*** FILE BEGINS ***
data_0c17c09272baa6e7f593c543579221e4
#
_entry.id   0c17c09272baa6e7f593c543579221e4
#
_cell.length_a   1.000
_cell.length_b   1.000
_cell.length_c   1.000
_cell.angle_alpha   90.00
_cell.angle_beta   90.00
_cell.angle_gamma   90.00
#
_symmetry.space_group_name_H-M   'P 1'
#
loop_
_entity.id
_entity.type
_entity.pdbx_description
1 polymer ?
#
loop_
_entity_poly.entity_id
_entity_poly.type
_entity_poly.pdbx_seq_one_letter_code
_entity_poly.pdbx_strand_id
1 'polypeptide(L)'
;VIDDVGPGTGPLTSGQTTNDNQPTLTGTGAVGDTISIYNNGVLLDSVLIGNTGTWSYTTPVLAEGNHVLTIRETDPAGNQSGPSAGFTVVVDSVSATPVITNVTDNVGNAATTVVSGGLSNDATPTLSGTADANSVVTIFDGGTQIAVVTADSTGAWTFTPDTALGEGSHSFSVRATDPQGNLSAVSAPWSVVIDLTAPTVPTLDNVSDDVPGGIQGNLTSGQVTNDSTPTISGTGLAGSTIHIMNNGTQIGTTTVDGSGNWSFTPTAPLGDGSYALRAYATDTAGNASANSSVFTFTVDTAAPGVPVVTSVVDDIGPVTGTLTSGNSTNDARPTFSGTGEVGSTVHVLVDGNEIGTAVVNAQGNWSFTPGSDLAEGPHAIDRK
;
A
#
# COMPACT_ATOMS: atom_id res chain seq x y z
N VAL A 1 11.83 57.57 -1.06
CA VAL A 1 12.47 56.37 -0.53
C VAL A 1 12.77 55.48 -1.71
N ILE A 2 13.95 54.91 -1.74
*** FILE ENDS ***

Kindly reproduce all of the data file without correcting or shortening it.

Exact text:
data_0c17c09272baa6e7f593c543579221e4
#
_entry.id   0c17c09272baa6e7f593c543579221e4
#
_cell.length_a   1.000
_cell.length_b   1.000
_cell.length_c   1.000
_cell.angle_alpha   90.00
_cell.angle_beta   90.00
_cell.angle_gamma   90.00
#
_symmetry.space_group_name_H-M   'P 1'
#
loop_
_entity.id
_entity.type
_entity.pdbx_description
1 polymer ?
#
loop_
_entity_poly.entity_id
_entity_poly.type
_entity_poly.pdbx_seq_one_letter_code
_entity_poly.pdbx_strand_id
1 'polypeptide(L)'
;VIDDVGPGTGPLTSGQTTNDNQPTLTGTGAVGDTISIYNNGVLLDSVLIGNTGTWSYTTPVLAEGNHVLTIRETDPAGNQSGPSAGFTVVVDSVSATPVITNVTDNVGNAATTVVSGGLSNDATPTLSGTADANSVVTIFDGGTQIAVVTADSTGAWTFTPDTALGEGSHSFSVRATDPQGNLSAVSAPWSVVIDLTAPTVPTLDNVSDDVPGGIQGNLTSGQVTNDSTPTISGTGLAGSTIHIMNNGTQIGTTTVDGSGNWSFTPTAPLGDGSYALRAYATDTAGNASANSSVFTFTVDTAAPGVPVVTSVVDDIGPVTGTLTSGNSTNDARPTFSGTGEVGSTVHVLVDGNEIGTAVVNAQGNWSFTPGSDLAEGPHAIDRK
;
A
#
# COMPACT_ATOMS: atom_id res chain seq x y z
N VAL A 1 11.83 57.57 -1.06
CA VAL A 1 12.47 56.37 -0.53
C VAL A 1 12.77 55.48 -1.71
N ILE A 2 13.95 54.91 -1.74